Washington (AFP) - Wednesday was a weird day to be a visiting president of Finland at the White House: the ceremonial greeting, the Oval Office chat... and Donald Trump fulminating about enemies and jockstraps.
Seated in front of the beautiful Oval Office fireplace, President Sauli Niinisto and Trump outwardly resembled any two leaders starting what diplomats call a "bilat."
But in impeachment crazy Washington -- and especially in the besieged White House -- normal is over.
Niinisto sat immobile during 17 minutes of monologues by Trump to reporters about the "disgraceful" attack on his presidency.
The European visitor, however, could not control his eyes.
They flickered and rolled, seemingly expressing every emotion from bewilderment to outright pain as Trump turned what was meant to be a photo-op into an impromptu press conference for the ages.
Or not a press conference -- a cry of rage.
- 'Blank strap' -
Trump's main venom was for the Democrat leading the impeachment probe in Congress, Adam Schiff.
"A shifty dishonest guy," Trump said.
Comparing "lowlife" Schiff to his secretary of state, Mike Pompeo, Trump said the congressman wouldn't be fit to "carry his blank strap."
"You understand that?" he added.
Clearly many of the Finnish journalists following their president did not.
By way of explanation, Trump hinted he was looking for a more delicate way of saying that Schiff was not fit to carry Pompeo's jockstrap, the underwear worn by male athletes.
Otherwise, he complained, the "corrupt," "fake," "phony" media would attack him for using vulgarity.
Never mind that barely an hour earlier he'd tweeted, all caps, an even more succinct view of the impeachment process: "BULLSHIT."
- Pursuit of happiness -
Trump is accused of having pushed Ukrainian President Volodymr Zelensky in a phone call to probe what he claims to be corruption by one of his main 2020 presidential election rivals, Democrat Joe Biden.
To say that the Republican thinks he did nothing wrong is an understatement.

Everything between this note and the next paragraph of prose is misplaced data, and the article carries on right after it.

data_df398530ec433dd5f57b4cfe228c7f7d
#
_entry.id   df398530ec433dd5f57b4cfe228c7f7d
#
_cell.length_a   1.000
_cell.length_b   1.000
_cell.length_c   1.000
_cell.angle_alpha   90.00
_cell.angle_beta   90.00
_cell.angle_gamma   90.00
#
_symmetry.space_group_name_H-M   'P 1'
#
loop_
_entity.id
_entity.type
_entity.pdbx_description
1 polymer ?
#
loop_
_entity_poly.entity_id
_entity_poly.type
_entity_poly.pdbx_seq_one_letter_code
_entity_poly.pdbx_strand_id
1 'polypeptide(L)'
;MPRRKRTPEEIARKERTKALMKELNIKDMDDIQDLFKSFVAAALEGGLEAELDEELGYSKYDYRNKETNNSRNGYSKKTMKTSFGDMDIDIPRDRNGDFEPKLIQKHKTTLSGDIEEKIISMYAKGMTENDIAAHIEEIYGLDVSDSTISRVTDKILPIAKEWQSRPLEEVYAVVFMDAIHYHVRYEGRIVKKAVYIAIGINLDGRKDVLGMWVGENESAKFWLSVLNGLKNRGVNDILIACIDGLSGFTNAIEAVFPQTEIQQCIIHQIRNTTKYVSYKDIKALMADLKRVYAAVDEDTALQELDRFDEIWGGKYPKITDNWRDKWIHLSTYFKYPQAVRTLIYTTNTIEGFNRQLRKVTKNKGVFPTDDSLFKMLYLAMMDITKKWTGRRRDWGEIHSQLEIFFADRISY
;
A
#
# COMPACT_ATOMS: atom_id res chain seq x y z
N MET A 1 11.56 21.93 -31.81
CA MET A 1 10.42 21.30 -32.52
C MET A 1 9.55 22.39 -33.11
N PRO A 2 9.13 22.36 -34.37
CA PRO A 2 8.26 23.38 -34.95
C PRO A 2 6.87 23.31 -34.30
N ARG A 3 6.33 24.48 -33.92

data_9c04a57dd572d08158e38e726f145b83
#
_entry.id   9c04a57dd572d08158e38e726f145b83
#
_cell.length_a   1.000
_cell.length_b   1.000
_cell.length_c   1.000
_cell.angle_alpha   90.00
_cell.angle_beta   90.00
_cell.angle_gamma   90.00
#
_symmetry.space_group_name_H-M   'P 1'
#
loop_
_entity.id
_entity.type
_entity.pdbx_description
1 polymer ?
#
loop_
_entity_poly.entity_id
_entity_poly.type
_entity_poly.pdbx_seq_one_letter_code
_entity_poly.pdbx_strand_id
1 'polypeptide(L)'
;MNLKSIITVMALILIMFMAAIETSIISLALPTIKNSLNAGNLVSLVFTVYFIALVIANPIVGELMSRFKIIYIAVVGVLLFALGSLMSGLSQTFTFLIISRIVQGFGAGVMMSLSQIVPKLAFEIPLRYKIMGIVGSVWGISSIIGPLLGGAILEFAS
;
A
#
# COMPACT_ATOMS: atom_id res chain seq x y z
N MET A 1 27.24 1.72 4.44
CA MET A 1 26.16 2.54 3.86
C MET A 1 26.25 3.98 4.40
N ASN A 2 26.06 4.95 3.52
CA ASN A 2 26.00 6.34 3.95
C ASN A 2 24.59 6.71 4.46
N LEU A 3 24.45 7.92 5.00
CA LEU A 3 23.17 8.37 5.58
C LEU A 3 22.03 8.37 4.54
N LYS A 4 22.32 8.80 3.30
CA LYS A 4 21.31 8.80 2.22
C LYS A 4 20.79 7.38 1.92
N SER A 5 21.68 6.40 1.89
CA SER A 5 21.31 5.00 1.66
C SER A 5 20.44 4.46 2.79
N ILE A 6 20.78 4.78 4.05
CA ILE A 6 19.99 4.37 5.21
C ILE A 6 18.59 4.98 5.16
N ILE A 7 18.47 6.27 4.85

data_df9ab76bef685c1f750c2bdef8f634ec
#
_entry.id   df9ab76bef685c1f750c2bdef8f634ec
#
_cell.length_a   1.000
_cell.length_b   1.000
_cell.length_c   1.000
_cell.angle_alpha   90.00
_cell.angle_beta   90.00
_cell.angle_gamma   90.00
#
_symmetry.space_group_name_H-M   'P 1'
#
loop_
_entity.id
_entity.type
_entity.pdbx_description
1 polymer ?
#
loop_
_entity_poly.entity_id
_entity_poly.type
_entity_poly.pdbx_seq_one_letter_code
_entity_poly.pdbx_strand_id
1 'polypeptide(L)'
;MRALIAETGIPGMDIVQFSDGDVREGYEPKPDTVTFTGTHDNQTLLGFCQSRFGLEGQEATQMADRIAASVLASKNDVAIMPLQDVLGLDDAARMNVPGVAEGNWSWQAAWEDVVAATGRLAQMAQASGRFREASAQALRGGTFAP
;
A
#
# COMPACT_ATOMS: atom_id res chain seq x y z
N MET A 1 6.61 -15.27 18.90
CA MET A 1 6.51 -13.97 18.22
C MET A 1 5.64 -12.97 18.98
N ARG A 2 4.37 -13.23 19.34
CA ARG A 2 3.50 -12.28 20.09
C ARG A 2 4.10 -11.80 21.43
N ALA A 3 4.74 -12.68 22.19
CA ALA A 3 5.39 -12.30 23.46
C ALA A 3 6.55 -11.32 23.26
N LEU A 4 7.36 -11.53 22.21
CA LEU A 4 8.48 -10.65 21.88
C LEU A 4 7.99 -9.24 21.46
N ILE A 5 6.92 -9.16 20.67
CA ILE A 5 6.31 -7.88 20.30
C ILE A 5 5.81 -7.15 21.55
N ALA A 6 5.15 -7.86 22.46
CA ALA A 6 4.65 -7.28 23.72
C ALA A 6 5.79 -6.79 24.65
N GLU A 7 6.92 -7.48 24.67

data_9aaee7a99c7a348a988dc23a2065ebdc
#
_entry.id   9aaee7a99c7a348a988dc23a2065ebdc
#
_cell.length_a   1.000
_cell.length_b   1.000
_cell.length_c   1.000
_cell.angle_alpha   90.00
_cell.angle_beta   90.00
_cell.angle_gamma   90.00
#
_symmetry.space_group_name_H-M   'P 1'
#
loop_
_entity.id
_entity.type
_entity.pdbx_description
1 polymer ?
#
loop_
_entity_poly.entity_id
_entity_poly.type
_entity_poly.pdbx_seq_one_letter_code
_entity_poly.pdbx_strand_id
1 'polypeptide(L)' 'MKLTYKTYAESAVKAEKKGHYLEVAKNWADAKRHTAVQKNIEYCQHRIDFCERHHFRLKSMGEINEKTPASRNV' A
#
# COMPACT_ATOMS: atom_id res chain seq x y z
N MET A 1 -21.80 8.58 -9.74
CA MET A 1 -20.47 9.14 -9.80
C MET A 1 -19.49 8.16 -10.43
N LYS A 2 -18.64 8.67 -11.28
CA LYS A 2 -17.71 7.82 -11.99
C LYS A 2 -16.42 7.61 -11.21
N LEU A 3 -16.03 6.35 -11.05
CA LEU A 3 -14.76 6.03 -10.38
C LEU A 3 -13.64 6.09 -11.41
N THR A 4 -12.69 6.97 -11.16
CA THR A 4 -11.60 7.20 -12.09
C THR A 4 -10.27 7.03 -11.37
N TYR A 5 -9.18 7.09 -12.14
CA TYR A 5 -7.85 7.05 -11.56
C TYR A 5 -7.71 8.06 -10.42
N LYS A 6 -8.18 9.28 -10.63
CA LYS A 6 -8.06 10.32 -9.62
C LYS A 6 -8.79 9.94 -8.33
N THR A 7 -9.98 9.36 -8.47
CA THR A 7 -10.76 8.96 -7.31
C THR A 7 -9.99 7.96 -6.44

"It was a very nice conversation," he said. "Perfect."
Schiff's depiction of the conversation is "fabricated," he said.
"Horrible," "a disgrace."
"It should be criminal, it should be treasonous," Trump said. "They should look at him for treason."
Over and over Trump vented at Schiff and the senior Democrat in the lower house, Nancy Pelosi, while his bemused Finnish counterpart and the knot of journalists cramming into the Oval Office listened in silence.
Sometimes his mind wandered to sunnier ideas.
Twice, he referred wistfully to images he'd seen of China's massive military parades to celebrate the 70th anniversary of communist rule.
Trump has often expressed admiration for military displays.
"When I look at that parade with military and millions of people and everything else, we better get smart," Trump said.
But tiny Finland also finally got the president's attention.
When a Finnish reporter asked what could be learned from Finland, which according to a UN study is the happiest country in the world, Trump responded:
"Well, you got rid of Pelosi and you got rid of shifty Schiff."
The sentence was confusing, as often is the case, but clearly represented something like Trump's ultimate fantasy.
"Finland is a happy country," he said.
Turning to the by now nearly forgotten Niinsto at his side, Trump said: "He's a happy leader, too."